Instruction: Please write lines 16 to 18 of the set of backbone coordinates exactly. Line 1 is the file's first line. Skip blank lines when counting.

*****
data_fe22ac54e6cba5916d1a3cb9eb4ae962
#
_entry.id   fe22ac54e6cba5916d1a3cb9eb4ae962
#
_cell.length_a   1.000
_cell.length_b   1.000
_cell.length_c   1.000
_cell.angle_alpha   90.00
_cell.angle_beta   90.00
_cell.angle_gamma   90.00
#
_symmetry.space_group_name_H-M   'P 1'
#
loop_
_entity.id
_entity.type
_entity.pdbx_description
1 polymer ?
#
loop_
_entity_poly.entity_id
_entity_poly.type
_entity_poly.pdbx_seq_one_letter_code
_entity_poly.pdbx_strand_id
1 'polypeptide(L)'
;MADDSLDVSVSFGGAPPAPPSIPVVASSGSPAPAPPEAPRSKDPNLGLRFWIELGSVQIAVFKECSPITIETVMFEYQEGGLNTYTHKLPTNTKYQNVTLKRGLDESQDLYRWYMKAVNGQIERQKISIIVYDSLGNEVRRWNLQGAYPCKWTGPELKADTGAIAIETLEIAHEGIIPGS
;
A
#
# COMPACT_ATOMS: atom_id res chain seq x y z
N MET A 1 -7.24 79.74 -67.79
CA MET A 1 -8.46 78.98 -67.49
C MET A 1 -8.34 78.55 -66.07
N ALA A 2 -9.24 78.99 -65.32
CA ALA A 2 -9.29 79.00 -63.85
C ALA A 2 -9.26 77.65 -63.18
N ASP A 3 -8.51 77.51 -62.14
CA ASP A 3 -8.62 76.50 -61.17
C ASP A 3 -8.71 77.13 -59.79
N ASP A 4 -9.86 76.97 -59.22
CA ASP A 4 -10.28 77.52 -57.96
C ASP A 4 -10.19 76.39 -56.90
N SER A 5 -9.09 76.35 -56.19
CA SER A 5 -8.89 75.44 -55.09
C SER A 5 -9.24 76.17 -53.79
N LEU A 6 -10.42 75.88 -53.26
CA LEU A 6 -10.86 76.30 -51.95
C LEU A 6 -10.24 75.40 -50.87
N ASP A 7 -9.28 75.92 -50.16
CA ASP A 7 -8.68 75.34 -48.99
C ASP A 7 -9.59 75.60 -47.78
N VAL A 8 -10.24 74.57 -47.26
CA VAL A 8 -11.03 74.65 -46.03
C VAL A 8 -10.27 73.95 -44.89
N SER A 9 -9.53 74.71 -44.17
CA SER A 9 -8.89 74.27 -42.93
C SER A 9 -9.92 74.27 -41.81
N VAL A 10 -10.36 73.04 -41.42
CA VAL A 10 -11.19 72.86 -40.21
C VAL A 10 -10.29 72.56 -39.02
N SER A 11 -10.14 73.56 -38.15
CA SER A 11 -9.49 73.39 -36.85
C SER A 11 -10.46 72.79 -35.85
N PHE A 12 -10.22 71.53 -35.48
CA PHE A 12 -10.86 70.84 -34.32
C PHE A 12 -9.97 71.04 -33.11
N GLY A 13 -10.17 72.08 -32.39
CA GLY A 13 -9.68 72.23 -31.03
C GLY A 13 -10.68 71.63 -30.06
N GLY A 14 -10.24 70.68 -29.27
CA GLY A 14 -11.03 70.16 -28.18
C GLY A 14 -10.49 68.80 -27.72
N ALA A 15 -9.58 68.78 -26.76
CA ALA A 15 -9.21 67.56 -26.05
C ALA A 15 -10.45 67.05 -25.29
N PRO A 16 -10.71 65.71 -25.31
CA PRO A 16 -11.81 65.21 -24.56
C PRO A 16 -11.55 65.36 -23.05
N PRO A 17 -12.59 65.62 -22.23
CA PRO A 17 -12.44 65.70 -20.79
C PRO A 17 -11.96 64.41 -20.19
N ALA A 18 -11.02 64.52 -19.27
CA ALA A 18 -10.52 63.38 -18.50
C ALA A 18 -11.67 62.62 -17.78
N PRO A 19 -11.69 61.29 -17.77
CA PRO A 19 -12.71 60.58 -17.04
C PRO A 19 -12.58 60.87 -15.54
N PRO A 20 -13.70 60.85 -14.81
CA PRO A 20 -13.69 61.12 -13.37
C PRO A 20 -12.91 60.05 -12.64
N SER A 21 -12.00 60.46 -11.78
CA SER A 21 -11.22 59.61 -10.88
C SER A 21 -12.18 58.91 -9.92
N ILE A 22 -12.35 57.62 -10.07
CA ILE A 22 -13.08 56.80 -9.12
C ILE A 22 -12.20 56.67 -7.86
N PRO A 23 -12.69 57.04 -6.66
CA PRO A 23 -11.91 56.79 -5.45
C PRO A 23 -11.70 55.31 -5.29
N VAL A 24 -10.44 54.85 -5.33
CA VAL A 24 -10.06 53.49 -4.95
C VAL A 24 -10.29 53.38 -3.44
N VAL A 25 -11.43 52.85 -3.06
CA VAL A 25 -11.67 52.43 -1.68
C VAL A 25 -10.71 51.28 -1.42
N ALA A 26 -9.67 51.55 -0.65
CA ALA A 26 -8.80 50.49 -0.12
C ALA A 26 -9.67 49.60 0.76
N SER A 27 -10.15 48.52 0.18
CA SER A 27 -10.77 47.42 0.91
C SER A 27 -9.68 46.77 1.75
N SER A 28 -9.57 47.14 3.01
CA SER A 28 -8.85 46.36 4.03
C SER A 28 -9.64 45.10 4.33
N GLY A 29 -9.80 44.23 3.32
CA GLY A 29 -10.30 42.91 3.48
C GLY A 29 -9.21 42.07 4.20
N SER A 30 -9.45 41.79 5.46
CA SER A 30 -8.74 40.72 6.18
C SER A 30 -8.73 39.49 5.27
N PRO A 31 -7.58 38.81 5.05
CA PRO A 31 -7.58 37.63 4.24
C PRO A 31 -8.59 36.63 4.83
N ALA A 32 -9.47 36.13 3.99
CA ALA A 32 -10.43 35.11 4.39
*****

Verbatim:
_entity.type
_entity.pdbx_description
1 polymer ?